One of my most profound library revelations of recent years is the idea that if I choose a book that it turns out I don’t like, I don’t have to keep it the full three weeks.  Yes, I can take it back the very next day, if I like.  Nobody will judge me.  Its like test driving a car.  If it doesn’t prove useful, its not the end of the world.  I used to have such an investment in choosing the right books to borrow.  But there are so many books to delight in.  Why worry?  Just try a few on for size.  Its not as if you have to pay for them.

Libraries are an enormous resource.  As are librarians.  Many of them are highly trained, and they really love it when a borrower asks them a question which is something more interesting than ‘why won’t my card work in the machine?’  They love to ferret out unusual and rare tomes, and rifle through the vagaries of the inter-library loan system.  They are usually only too happy to help you with your research questions.  There is so much knowledge and expertise on offer, and most of time we don’t even know it is there.

This week, give yourself the best treat ever.  Go and gorge yourself at the library!

Happy browsing,

EF

The Need for Habit

calendarI’m crabby.  It’s been two days, and I’m not fit to know.  This should not be happening.  I’ve had a lovely holiday, nearly two weeks with the Husband at home, sunshine, dear friends and family visiting, trips to the beach and great food.  Yesterday, even the Husband noticed I was out of sorts, which is saying something!

This morning I was fed up to the back teeth with myself.  I really hate feeling like this.  Stale.  I sat down with my journal and worked it out.  What is it that is making me so grumpy?

Turns out, it’s the very thing that should be making me happy.  My holiday.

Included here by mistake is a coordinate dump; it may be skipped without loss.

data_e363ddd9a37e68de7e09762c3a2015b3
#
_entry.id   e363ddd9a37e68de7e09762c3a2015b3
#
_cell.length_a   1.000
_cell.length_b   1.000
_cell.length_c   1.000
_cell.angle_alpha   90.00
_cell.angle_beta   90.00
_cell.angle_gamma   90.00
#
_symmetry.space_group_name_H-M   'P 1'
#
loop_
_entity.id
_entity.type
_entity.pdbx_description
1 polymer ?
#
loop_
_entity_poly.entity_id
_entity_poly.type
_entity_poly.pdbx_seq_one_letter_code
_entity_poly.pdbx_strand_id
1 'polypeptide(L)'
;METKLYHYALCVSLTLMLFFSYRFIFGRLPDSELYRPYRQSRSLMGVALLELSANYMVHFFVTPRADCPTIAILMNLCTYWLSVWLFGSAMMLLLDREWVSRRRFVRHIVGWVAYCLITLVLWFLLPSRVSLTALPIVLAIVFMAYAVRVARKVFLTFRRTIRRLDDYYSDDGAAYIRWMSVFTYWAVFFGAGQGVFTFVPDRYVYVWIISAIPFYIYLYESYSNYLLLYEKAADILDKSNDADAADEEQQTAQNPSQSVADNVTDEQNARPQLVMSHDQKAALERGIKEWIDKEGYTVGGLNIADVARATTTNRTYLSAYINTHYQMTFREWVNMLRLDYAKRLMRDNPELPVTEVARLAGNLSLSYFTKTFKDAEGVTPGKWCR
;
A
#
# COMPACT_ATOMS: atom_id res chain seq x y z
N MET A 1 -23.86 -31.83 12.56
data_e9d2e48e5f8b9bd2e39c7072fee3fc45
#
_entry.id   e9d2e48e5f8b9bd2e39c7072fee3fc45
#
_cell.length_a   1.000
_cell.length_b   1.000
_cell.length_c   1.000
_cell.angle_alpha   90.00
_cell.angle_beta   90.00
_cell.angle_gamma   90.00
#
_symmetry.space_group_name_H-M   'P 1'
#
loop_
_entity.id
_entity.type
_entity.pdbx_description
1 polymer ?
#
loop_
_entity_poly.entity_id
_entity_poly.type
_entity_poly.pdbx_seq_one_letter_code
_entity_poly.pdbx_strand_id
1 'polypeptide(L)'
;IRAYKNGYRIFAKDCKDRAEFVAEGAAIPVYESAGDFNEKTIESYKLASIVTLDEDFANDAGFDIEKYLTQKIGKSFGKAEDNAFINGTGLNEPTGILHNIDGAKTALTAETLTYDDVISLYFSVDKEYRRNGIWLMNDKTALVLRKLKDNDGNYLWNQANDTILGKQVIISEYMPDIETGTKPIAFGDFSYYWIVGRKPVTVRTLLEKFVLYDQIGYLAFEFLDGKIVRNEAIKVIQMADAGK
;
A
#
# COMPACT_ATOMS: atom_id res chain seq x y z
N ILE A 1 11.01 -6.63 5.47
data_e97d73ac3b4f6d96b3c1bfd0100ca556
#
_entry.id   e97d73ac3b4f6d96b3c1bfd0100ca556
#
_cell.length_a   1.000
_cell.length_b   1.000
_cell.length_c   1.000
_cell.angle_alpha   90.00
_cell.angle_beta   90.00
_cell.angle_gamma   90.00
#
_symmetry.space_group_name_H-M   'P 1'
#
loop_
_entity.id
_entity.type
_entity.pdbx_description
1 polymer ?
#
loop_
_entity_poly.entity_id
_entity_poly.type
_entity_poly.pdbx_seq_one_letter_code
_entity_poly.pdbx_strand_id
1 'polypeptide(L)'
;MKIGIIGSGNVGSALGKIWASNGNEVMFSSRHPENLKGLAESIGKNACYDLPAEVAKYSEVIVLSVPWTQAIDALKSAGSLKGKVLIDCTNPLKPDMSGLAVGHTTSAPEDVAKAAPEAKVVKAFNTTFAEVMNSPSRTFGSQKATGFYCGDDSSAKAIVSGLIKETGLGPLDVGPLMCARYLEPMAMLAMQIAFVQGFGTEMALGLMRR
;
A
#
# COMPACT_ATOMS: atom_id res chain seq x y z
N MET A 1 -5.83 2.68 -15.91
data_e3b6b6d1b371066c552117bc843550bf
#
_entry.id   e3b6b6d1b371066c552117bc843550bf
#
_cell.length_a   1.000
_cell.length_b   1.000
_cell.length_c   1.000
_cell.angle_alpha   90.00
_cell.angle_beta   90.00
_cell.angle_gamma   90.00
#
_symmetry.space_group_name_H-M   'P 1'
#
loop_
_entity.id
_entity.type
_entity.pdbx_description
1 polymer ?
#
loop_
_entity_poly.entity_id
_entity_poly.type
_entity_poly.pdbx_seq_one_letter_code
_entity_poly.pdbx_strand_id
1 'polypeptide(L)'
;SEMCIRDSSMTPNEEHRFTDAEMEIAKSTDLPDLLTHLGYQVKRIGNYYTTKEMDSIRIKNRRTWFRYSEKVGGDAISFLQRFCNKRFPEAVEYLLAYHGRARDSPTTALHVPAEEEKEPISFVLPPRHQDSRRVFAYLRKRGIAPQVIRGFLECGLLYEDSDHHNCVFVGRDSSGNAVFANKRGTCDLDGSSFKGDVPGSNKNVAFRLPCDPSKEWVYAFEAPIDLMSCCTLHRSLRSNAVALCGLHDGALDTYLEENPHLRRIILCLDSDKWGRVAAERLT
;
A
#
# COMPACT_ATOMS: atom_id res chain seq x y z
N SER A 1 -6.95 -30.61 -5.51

The critical mass of creativity has now built up to such an extent that I need to get back to work.  Holidays are great, and important times for reflection and rest.  Don’t get me wrong.  But I’m ready to get back to it now.

What I’ve been saying all along is true.  You need the Habit of Art.

Well, I need it, in any case.

I need to get back into my routine.  I need the Husband to go back to work so I can have the house to myself.  I need my thinking time, my moodling time, and I can’t have that with someone else in the house, no matter how much I love them (and I do), because my first reflex is always to consider them first, and put myself and my art second.  Even inside my head.  I find myself resenting the people I love, and my family and friendship commitments, if I don’t have this mental and creative space.  My well has been filled, my Muse is ready to let rip, and I am bubbling with ideas.  What I need is the time and space to get to it.

I need my routine back.

I can’t do this yet.  I’ve a bunch of things to get through first.  Lots of socialising with dear friends.  There will be more trips to the beach, and strawberries to eat in the garden in the sun.  My Muse can get as grumpy as she likes, but I can’t let her out just yet.

It’s not long now, though.

And it’s great to know, thanks to my journal, that it’s not the fact that I have run out of ideas that is making me a bad-tempered cow.  My creative juices haven’t run stale.  It’s just that there is no space right now to get the words or paint on the page.  I must be patient.  The time will come.  I have had my rest, refilled the well, and now I am revving at the start of this new race!

And then, come the green light, and Hooray for the Habit of Art!

Happy creating and holidaying, whichever you are doing,

EF

The Writing Life: Go On Retreat

DSCI2692It’s getting to that time of year.  The sun is out, schools are breaking up, and the beach is calling.  You may have already enjoyed a holiday, or you are preparing to join friends, your significant other and/or family for a week or fortnight chilling out.

I love annual holidays, believe me.  These days, though, my system won’t handle hot weather anymore, and money is thin on the ground, so we don’t do the foreign holidays like we used to.  A week in the Inner Hebrides, surrounded by fantastic scenery (and enough whisky to entertain the husband) is the most we occasionally manage.